"How is he?"

Translation:Ciamar a tha e?

November 29, 2019



Why is the 'a' required here?


The relative particle (that/which/who). Notionally goes after any interrogative, but normally vanishes if the interrogative ends in a vowel.


So it works just like that particle 'a' indicating the vocative case? Or is it even the same?


No, completely different "a". This one only precedes verbs.

And there's the masculine possessive pronoun = a …the feminine possessive pronoun = a …the preposition "to" = a …and the infinitive particle = a

Good luck.


I still don't quite understand how "a" works in this sentence. So you use it after any interrogative like "How"? Would you also use it for all interrogatives like "what, when, where, who, which, whom, whose, why"? (I had to look up what interrogatives were, even though English is my first language haha).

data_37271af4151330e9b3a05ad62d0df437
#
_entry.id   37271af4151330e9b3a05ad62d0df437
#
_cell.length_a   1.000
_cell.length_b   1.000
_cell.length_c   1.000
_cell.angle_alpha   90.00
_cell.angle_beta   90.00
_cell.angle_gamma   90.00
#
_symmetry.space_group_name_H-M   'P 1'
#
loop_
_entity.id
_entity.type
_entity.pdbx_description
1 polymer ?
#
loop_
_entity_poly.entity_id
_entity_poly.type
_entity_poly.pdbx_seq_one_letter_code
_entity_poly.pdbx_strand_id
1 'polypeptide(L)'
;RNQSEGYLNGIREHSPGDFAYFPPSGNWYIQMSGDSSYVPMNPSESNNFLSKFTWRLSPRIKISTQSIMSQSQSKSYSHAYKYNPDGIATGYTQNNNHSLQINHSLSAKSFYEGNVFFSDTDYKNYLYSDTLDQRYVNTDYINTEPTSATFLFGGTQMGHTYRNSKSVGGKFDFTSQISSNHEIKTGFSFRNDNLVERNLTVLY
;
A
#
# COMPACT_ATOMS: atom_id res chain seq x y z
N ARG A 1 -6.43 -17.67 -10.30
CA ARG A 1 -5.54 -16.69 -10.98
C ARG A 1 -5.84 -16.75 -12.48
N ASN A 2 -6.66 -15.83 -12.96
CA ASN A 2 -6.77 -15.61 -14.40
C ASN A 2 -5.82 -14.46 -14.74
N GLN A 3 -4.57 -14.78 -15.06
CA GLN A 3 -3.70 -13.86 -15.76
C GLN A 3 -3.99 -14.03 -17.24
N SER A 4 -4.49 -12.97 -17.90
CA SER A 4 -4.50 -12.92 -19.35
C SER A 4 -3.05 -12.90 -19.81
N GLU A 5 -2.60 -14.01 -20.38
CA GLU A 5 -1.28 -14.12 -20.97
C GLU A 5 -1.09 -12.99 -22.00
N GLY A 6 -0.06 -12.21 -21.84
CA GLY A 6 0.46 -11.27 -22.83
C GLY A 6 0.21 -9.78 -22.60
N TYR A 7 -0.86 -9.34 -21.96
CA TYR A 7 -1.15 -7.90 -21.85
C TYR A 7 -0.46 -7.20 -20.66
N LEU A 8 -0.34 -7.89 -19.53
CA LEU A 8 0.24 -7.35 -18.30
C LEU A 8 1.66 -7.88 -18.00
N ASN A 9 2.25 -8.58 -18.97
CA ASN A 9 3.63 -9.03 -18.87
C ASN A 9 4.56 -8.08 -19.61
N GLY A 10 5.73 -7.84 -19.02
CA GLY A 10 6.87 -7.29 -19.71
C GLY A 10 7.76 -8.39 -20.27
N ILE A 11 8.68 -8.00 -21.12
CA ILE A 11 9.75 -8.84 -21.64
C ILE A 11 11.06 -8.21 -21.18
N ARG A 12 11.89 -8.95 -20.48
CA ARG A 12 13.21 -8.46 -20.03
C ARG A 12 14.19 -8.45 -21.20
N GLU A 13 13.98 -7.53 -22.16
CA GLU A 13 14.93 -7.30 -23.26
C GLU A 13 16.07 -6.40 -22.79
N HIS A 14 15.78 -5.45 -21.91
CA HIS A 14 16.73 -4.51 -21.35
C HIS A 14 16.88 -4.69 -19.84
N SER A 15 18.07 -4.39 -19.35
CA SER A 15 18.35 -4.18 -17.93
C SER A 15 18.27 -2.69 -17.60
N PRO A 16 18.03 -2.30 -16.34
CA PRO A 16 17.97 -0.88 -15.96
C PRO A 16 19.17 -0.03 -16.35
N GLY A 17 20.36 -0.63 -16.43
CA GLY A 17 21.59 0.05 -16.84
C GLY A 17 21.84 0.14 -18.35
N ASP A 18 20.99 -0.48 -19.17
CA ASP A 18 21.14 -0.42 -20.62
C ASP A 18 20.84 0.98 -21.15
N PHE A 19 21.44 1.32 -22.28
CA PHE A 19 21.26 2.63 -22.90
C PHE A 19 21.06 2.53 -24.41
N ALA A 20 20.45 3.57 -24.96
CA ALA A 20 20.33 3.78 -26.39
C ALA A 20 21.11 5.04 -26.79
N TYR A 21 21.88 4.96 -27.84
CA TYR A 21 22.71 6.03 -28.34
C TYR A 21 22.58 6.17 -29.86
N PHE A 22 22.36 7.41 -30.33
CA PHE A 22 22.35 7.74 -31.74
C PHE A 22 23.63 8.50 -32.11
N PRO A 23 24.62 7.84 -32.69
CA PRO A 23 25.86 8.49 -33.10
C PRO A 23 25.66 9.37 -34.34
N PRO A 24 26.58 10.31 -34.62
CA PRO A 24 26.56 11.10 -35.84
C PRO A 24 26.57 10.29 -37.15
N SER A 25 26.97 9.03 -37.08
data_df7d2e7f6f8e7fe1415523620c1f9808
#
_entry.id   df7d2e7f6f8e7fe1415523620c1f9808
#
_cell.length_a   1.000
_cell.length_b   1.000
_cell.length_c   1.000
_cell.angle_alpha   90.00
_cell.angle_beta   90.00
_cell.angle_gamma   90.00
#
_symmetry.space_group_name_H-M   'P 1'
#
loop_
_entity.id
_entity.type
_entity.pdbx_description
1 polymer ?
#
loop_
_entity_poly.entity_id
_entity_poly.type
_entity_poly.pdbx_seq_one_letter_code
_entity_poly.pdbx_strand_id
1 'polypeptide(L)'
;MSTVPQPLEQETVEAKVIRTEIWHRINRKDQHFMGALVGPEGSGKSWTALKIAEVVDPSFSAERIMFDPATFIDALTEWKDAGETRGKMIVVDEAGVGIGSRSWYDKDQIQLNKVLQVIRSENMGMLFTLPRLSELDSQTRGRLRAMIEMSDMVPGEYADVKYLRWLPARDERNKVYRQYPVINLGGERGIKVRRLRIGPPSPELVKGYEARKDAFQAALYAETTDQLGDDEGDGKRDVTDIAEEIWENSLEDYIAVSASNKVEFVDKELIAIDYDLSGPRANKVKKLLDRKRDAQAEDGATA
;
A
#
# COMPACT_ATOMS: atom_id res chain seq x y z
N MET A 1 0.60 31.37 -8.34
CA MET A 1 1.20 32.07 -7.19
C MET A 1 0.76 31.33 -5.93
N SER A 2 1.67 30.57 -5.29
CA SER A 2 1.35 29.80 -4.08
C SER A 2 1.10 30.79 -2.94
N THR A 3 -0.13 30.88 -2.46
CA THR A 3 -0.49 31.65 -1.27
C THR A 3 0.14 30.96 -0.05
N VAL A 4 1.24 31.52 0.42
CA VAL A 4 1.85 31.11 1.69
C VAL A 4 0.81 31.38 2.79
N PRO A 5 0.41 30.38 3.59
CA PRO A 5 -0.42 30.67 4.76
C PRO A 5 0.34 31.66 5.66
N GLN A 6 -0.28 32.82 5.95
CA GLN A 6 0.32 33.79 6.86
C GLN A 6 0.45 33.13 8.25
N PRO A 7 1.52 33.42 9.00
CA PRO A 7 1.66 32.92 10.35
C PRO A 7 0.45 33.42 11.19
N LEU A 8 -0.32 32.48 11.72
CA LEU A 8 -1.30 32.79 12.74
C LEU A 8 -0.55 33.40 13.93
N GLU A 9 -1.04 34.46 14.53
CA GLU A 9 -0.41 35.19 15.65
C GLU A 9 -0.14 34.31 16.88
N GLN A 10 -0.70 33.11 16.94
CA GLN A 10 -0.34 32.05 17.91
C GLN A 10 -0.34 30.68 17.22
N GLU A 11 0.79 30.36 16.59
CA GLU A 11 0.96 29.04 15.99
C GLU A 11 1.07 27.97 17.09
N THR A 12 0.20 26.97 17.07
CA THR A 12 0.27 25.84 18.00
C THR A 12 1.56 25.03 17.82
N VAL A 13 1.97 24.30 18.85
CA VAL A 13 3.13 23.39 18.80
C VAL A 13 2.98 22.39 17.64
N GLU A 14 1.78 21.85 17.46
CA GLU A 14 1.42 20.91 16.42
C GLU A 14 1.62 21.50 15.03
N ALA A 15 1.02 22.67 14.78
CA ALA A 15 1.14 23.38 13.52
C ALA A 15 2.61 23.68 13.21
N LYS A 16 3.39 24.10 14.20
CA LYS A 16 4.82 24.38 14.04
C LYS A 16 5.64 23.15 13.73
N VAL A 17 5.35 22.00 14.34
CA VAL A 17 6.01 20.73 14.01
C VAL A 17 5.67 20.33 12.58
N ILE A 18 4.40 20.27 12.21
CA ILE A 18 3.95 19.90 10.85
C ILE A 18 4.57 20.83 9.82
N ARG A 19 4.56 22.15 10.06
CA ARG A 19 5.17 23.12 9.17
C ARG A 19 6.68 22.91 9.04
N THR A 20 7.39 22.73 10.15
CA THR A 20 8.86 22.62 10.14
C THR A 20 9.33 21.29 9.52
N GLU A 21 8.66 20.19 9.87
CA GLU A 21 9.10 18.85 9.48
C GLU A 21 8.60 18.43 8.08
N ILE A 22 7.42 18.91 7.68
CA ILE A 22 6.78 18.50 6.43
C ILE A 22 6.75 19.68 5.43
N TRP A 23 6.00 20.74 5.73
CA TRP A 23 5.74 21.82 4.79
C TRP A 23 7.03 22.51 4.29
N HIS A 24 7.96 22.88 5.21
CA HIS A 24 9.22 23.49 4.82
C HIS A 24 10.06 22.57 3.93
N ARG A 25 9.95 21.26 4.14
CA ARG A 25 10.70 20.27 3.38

Think of the French "Qu'est-ce que c'est?" (What is it that it is? = What is it?). "A tha" is the relative particle in Gaelic "that is". what you are saying is "How is it that you are?"


"Would you also use it for all interrogatives"

In theory, except they often end in vowels, so it's 'invisible' in those cases, but it is there (as the grammatical implications of its presence remain).

And an exception is "càite?" (where?), which takes the dependent form of the verb (e.g "Càit a bheil?").


Why isn't it "Tha a ciamar"? In my experience Tha usually goes first.


So will ciamar always be followed by a?


So, on other sentences, how come a explanation mark is not required but a question mark us on thus one?? :/


Is ciamar or a variation of it ised in most sentences using how

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